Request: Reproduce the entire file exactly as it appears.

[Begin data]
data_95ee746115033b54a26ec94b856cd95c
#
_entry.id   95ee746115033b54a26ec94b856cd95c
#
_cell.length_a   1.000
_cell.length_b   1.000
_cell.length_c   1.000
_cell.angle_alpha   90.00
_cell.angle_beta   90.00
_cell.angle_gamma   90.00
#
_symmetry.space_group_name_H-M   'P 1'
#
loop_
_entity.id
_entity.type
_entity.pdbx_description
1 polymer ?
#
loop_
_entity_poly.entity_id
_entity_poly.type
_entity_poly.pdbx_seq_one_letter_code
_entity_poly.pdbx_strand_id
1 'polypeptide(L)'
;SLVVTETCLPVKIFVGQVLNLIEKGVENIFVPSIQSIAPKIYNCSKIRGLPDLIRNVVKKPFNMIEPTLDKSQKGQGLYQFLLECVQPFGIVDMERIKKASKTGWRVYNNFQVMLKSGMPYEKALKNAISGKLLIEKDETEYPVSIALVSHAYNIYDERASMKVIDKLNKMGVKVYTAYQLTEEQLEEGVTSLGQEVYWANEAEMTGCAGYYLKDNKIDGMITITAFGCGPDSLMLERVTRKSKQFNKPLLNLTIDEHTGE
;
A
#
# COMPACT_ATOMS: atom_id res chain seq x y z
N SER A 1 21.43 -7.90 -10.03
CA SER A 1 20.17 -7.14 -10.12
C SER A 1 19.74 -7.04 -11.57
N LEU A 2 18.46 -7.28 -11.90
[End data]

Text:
data_95ee746115033b54a26ec94b856cd95c
#
_entry.id   95ee746115033b54a26ec94b856cd95c
#
_cell.length_a   1.000
_cell.length_b   1.000
_cell.length_c   1.000
_cell.angle_alpha   90.00
_cell.angle_beta   90.00
_cell.angle_gamma   90.00
#
_symmetry.space_group_name_H-M   'P 1'
#
loop_
_entity.id
_entity.type
_entity.pdbx_description
1 polymer ?
#
loop_
_entity_poly.entity_id
_entity_poly.type
_entity_poly.pdbx_seq_one_letter_code
_entity_poly.pdbx_strand_id
1 'polypeptide(L)'
;SLVVTETCLPVKIFVGQVLNLIEKGVENIFVPSIQSIAPKIYNCSKIRGLPDLIRNVVKKPFNMIEPTLDKSQKGQGLYQFLLECVQPFGIVDMERIKKASKTGWRVYNNFQVMLKSGMPYEKALKNAISGKLLIEKDETEYPVSIALVSHAYNIYDERASMKVIDKLNKMGVKVYTAYQLTEEQLEEGVTSLGQEVYWANEAEMTGCAGYYLKDNKIDGMITITAFGCGPDSLMLERVTRKSKQFNKPLLNLTIDEHTGE
;
A
#
# COMPACT_ATOMS: atom_id res chain seq x y z
N SER A 1 21.43 -7.90 -10.03
CA SER A 1 20.17 -7.14 -10.12
C SER A 1 19.74 -7.04 -11.57
N LEU A 2 18.46 -7.28 -11.90